Wednesday, June 20, 2007
The first-ever legal/forensic exegesis of Paul’s letter to the Galatians, and an associated legal/forensic analysis of the four canonical Gospels, finds that Christianity started in or around the year 49 CE in Antioch (present-day Antakya, Turkey) as a direct consequence of a personal conflict which had arisen, over 17 years, between Paul and the leader of this (at that time) Jewish sect, which Jesus had begun.
The sect’s leader was not Peter, as the Christian myth asserts, but was instead Jesus’s brother James. Peter was and remained a follower of James, and he died (as did the rest of the sect) as a member of this Jewish sect, not as a Christian — not as a member of the group which Paul started on this occasion. Jesus’s sect soon itself expired. What is today known as Christianity started with Paul, and was then developed by his followers, who wrote the canonical Gospels and the rest of the New Testament. The religion of the New Testament has nothing to do with the person of the historical Jesus: The NT was written and assembled to fulfill Paul’s Roman agenda, not Jesus’s Jewish one. This is shown to explain the entire myth.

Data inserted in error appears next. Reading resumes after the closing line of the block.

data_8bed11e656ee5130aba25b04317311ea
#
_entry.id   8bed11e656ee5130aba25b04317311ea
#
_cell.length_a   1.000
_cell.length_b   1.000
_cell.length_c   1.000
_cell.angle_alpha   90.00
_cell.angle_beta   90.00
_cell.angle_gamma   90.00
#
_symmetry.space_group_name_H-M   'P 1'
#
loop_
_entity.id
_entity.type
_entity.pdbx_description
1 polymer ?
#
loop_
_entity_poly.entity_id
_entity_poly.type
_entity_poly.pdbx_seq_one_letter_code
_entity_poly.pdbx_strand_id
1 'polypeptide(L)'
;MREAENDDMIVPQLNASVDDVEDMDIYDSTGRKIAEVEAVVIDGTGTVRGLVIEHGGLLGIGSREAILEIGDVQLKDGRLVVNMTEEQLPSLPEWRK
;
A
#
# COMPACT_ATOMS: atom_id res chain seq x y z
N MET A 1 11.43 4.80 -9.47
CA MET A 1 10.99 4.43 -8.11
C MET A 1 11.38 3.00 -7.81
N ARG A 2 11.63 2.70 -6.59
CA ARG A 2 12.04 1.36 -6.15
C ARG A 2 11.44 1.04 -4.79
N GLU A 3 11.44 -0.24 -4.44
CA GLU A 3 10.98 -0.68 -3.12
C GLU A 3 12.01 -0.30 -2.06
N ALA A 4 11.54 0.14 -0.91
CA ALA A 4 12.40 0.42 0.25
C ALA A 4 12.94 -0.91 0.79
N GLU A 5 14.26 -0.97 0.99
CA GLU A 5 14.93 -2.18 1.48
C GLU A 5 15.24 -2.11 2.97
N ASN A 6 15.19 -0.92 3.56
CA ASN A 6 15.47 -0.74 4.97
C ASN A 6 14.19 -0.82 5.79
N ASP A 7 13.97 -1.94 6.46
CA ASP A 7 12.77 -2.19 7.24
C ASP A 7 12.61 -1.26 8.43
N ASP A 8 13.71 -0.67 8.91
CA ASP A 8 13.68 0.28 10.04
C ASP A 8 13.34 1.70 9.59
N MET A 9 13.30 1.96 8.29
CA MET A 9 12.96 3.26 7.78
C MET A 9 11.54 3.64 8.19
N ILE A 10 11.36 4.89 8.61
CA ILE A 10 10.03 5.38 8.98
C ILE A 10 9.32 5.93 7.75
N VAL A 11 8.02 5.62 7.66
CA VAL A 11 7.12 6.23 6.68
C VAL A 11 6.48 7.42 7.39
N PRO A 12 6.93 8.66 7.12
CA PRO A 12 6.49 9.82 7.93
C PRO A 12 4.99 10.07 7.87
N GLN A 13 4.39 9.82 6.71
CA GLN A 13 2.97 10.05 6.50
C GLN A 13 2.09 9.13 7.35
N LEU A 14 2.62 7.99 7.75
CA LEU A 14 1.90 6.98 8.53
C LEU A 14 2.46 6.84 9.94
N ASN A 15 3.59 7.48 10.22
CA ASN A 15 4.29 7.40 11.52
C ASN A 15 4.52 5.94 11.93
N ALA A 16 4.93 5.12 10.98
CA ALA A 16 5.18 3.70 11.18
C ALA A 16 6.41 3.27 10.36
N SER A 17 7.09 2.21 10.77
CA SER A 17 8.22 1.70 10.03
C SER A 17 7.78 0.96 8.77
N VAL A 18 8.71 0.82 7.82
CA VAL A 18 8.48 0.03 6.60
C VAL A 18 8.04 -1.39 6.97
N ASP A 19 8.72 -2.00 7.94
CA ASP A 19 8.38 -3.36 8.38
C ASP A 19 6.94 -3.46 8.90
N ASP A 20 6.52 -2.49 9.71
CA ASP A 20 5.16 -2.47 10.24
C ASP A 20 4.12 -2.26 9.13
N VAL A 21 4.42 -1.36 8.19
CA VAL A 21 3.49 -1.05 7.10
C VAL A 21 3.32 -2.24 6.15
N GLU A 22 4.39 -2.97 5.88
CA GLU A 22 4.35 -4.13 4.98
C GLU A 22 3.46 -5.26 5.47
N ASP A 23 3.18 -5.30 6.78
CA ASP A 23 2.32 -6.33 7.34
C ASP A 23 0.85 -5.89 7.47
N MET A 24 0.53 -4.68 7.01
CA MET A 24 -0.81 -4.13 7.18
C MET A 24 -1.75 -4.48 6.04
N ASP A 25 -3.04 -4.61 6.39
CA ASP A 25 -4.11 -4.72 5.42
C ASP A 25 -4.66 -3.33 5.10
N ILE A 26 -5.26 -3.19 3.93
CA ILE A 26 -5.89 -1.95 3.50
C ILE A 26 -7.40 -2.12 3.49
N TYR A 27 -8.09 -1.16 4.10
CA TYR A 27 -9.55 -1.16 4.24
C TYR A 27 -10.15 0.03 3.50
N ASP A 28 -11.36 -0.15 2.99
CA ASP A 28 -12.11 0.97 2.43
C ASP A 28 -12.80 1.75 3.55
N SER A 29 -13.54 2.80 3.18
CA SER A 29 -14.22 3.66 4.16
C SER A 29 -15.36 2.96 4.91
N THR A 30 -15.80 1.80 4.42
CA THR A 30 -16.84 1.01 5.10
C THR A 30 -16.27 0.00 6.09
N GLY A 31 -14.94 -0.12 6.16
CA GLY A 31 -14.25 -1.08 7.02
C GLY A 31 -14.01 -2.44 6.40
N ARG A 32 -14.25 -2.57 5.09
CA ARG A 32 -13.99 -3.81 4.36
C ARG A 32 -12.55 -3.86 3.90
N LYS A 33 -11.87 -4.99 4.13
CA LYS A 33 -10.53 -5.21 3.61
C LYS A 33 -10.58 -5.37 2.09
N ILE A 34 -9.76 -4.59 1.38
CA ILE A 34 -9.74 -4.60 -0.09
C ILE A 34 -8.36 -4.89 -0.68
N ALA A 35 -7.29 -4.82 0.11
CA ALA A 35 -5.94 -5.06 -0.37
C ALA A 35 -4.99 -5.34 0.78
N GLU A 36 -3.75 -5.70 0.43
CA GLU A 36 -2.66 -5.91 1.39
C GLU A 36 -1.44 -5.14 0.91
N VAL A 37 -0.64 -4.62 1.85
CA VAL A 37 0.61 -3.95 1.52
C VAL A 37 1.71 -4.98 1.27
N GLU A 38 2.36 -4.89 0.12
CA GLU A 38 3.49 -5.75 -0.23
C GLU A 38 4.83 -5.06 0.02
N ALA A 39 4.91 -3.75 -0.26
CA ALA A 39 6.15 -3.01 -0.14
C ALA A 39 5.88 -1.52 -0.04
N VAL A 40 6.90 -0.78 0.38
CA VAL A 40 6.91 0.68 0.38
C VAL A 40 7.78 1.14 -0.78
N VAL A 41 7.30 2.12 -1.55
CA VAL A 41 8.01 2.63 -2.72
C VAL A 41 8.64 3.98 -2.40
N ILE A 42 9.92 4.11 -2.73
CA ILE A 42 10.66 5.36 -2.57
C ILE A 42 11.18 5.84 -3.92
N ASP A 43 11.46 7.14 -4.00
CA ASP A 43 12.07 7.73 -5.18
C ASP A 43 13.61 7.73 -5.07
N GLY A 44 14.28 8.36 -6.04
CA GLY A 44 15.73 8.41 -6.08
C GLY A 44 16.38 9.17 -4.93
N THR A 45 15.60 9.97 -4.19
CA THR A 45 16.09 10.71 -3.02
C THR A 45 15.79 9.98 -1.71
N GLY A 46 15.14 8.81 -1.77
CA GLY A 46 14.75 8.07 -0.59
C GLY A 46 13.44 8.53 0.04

Paul turned Jesus's corpse into his dummy, and thus became the voice of "Christ."